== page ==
In the LASIK eye industry, new technologies emerge with the regularity of garden perennials.

Each year brings the Next Big Thing. Doctors scramble to keep up with the Joneses or, more likely in New Jersey, the Dello Russo’s.

Joseph Dello Russo, the Bergenfield eye surgeon whose celebrity endorsements and ubiquitous radio commercials make him a recognizable name, is the first surgeon in the northeast to purchase the IntraLase FS laser.

He soon will begin a new round of radio commercials advertising his shiny new machine, which uses a laser instead of a blade to cut the corneal flap,

“I know some other doctors may say this is unproven, but I’ve been following this technology for over a year. It looks like it’s perfect,” the surgeon said.

Other surgeons in the competitive New Jersey LASIK market are watching carefully to see if the new laser is a technological blip or the wave of the future.

“It’s a little bit of hype at this point. It looks very promising, but the experience isn’t there yet,” said Edward Harmer, clinical director of the TLC Laser Eye Center in Elmwood Park. He said the company is moving cautiously.

“We know some surgeons on the West Coast who have had inconsistent results,” he said.

In LASIK eye surgery, doctors cut a flap off the top of the cornea with a blade called a microkeratome. The surgeons then use a laser to reshape the cornea and improve vision. The flap is then returned.

Proponents of IntraLase say their technology will reduce flap complications such as halos, reduced night vision and blurred vision. The IntraLase FS Laser, guided by a computer, uses a rapidly fired beam to cut the corneal flap. Proponents say the laser is more precise than a blade.

Surgeons will pay about $100 each time they use the machine, said Trudy Larkin, director of marketing for IntraLase Corp., which is based in Irvine, Calif.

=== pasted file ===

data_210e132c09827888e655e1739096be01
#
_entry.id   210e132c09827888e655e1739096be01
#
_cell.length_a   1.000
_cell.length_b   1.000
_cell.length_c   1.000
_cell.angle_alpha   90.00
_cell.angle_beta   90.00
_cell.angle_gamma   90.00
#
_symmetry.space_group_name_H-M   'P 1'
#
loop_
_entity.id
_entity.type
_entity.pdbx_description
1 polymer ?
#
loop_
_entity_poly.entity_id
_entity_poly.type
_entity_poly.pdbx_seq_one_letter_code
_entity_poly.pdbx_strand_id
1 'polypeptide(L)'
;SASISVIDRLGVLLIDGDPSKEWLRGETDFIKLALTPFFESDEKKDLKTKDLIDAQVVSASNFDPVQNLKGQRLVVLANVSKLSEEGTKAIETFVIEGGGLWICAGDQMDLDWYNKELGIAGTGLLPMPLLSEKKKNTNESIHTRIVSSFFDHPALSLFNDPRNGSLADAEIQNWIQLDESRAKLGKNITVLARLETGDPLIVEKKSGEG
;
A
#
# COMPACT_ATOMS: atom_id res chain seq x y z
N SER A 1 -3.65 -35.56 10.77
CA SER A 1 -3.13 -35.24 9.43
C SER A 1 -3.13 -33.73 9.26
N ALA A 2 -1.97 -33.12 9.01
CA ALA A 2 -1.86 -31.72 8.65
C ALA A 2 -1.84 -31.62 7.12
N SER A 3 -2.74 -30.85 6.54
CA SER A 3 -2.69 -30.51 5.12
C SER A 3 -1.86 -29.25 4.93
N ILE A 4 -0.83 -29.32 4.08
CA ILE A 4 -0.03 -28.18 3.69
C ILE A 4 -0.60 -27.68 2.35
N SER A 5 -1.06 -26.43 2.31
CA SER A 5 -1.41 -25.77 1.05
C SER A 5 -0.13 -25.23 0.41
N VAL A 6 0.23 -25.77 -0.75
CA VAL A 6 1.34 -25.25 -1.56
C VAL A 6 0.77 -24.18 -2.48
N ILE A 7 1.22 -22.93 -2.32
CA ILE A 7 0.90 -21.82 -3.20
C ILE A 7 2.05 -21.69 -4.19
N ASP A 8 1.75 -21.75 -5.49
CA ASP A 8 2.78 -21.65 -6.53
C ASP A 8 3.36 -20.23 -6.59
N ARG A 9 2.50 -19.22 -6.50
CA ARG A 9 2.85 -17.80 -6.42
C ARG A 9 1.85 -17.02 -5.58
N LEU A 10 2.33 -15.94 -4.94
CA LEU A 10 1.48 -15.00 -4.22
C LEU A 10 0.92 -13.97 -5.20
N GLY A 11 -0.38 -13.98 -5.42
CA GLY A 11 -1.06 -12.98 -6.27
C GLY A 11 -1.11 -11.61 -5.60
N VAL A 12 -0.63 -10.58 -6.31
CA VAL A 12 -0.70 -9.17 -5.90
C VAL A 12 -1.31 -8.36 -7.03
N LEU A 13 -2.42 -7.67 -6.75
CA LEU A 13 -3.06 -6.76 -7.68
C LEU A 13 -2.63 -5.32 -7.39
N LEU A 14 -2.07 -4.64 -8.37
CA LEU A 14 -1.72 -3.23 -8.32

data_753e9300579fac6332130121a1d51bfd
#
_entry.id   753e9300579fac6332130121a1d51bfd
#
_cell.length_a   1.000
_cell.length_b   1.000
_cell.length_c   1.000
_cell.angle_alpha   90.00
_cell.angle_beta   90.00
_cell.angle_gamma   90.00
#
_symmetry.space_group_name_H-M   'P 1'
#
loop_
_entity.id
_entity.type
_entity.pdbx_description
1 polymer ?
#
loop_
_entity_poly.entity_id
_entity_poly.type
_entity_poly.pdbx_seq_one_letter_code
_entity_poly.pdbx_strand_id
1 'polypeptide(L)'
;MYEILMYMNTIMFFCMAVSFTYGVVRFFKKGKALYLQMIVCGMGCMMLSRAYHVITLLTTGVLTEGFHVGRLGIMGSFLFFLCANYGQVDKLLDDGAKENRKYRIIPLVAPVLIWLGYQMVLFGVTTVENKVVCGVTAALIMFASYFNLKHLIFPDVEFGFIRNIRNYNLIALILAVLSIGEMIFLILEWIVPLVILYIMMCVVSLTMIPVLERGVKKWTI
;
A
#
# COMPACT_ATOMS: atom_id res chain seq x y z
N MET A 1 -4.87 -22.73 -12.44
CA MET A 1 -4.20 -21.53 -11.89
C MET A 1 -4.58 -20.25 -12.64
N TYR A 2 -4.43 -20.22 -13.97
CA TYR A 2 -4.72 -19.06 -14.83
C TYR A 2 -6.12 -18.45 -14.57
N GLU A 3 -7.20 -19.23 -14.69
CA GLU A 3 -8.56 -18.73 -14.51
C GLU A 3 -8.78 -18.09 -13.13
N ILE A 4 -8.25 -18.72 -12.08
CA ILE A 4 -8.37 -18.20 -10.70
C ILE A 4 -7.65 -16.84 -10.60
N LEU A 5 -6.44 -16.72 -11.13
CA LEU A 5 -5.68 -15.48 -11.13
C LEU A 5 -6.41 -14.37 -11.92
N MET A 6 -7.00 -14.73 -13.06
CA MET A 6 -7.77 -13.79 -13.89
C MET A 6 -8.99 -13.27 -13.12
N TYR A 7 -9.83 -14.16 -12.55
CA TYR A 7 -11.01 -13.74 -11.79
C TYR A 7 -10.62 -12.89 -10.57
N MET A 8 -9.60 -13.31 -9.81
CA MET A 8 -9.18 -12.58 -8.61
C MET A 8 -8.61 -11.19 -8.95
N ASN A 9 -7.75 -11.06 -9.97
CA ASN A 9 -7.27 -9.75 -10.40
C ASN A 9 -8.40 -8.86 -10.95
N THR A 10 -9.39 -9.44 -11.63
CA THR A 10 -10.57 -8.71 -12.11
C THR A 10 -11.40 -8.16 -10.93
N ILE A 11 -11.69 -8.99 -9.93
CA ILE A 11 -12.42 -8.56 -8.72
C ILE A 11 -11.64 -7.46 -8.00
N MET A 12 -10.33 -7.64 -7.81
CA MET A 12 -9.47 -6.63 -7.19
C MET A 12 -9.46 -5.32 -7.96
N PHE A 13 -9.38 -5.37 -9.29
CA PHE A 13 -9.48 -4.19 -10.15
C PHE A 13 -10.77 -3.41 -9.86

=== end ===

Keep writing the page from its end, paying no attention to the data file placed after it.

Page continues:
The laser is ultra-fast It will significantly reduce many of the complications that have plagued the industry,” she said. She said none of the 2,500 surgeries done with IntraLase have had complications. Peter Hersh called IntraLase potentially interesting but said no track record is available yet to evaluate.

Another surgeon, Edward HerJaya of Invision Eye Care in Lakewood and in Eatontown, has long followed IntraLase and remains skeptical.

“It’s a great marketing tool to bring patients in the door. You can market ’all Laser LASIK,’” he said. “But even the people involved in the clinical trials are not using it as their primary tool for making flaps.”

He said microkeratomes have become infinitely better in recent years and that a good surgeon has complications in only about one of every several thousand cases. He called the IntraLase machine bulky and cumbersome.

“They take a long time to set up. You have to move the patient from one machine to another,” he said. “I’m not sure it’s incredibly superior to what we have now.”

Dave Harmon, the editor of Market Scope, an industry newsletter, said, “It’s too soon to tell if this will become standard. They are just beginning to be sold.”

As for Dello Russo, he’s giving patients a choice: two eyes done with a blade for $5,000 or with IntraLase for $5,500. The procedure is almost never covered by health insurance. He thinks the technology eventually will become standard.

“Nothing on the horizon is better than we have now. Eventually, we will do all the procedures with the IntraLase,” he said. ”The whole purpose is to add safety and eliminate complications.”

– Carol Ann Campbell